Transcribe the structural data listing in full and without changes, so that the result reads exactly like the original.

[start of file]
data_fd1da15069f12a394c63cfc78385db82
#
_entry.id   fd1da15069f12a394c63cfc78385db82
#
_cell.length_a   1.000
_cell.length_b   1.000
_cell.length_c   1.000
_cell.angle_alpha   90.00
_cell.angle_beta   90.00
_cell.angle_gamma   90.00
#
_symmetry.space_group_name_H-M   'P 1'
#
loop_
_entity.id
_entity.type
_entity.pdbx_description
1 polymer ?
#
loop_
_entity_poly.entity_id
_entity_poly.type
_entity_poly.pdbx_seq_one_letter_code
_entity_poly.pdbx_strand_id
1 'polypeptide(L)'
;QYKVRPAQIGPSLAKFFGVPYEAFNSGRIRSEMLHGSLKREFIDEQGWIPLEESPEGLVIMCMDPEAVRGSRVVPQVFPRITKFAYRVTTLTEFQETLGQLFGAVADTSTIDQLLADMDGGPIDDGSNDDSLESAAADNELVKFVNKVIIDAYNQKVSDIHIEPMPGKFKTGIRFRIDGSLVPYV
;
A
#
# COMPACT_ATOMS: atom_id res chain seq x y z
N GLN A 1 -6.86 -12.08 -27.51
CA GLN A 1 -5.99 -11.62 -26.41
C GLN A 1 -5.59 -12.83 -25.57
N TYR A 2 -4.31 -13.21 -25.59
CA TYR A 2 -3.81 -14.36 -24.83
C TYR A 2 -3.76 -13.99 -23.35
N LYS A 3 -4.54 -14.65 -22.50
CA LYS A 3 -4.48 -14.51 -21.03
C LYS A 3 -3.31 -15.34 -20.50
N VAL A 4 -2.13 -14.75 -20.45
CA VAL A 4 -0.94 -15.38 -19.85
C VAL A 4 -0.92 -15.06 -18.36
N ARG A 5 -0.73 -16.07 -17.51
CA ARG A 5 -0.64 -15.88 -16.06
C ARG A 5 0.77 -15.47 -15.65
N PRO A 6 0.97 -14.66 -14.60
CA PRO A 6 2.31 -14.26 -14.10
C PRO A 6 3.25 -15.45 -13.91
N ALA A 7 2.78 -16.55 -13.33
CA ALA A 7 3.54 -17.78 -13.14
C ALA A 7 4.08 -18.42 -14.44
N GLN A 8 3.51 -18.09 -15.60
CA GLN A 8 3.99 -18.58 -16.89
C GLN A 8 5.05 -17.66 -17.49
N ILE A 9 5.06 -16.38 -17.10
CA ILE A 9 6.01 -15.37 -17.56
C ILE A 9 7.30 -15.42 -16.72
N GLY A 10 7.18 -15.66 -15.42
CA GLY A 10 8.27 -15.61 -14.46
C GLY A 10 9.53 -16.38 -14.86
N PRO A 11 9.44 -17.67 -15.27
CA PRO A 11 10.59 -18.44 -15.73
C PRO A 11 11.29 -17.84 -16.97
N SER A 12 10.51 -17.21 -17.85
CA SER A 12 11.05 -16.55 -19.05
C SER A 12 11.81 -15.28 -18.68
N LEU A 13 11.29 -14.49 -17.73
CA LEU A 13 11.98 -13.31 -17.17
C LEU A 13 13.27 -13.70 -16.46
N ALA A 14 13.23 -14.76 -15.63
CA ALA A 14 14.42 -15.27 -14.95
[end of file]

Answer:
data_fd1da15069f12a394c63cfc78385db82
#
_entry.id   fd1da15069f12a394c63cfc78385db82
#
_cell.length_a   1.000
_cell.length_b   1.000
_cell.length_c   1.000
_cell.angle_alpha   90.00
_cell.angle_beta   90.00
_cell.angle_gamma   90.00
#
_symmetry.space_group_name_H-M   'P 1'
#
loop_
_entity.id
_entity.type
_entity.pdbx_description
1 polymer ?
#
loop_
_entity_poly.entity_id
_entity_poly.type
_entity_poly.pdbx_seq_one_letter_code
_entity_poly.pdbx_strand_id
1 'polypeptide(L)'
;QYKVRPAQIGPSLAKFFGVPYEAFNSGRIRSEMLHGSLKREFIDEQGWIPLEESPEGLVIMCMDPEAVRGSRVVPQVFPRITKFAYRVTTLTEFQETLGQLFGAVADTSTIDQLLADMDGGPIDDGSNDDSLESAAADNELVKFVNKVIIDAYNQKVSDIHIEPMPGKFKTGIRFRIDGSLVPYV
;
A
#
# COMPACT_ATOMS: atom_id res chain seq x y z
N GLN A 1 -6.86 -12.08 -27.51
CA GLN A 1 -5.99 -11.62 -26.41
C GLN A 1 -5.59 -12.83 -25.57
N TYR A 2 -4.31 -13.21 -25.59
CA TYR A 2 -3.81 -14.36 -24.83
C TYR A 2 -3.76 -13.99 -23.35
N LYS A 3 -4.54 -14.65 -22.50
CA LYS A 3 -4.48 -14.51 -21.03
C LYS A 3 -3.31 -15.34 -20.50
N VAL A 4 -2.13 -14.75 -20.45
CA VAL A 4 -0.94 -15.38 -19.85
C VAL A 4 -0.92 -15.06 -18.36
N ARG A 5 -0.73 -16.07 -17.51
CA ARG A 5 -0.64 -15.88 -16.06
C ARG A 5 0.77 -15.47 -15.65
N PRO A 6 0.97 -14.66 -14.60
CA PRO A 6 2.31 -14.26 -14.10
C PRO A 6 3.25 -15.45 -13.91
N ALA A 7 2.78 -16.55 -13.33
CA ALA A 7 3.54 -17.78 -13.14
C ALA A 7 4.08 -18.42 -14.44
N GLN A 8 3.51 -18.09 -15.60
CA GLN A 8 3.99 -18.58 -16.89
C GLN A 8 5.05 -17.66 -17.49
N ILE A 9 5.06 -16.38 -17.10
CA ILE A 9 6.01 -15.37 -17.56
C ILE A 9 7.30 -15.42 -16.72
N GLY A 10 7.18 -15.66 -15.42
CA GLY A 10 8.27 -15.61 -14.46
C GLY A 10 9.53 -16.38 -14.86
N PRO A 11 9.44 -17.67 -15.27
CA PRO A 11 10.59 -18.44 -15.73
C PRO A 11 11.29 -17.84 -16.97
N SER A 12 10.51 -17.21 -17.85
CA SER A 12 11.05 -16.55 -19.05
C SER A 12 11.81 -15.28 -18.68
N LEU A 13 11.29 -14.49 -17.73
CA LEU A 13 11.98 -13.31 -17.17
C LEU A 13 13.27 -13.70 -16.46
N ALA A 14 13.23 -14.76 -15.63
CA ALA A 14 14.42 -15.27 -14.95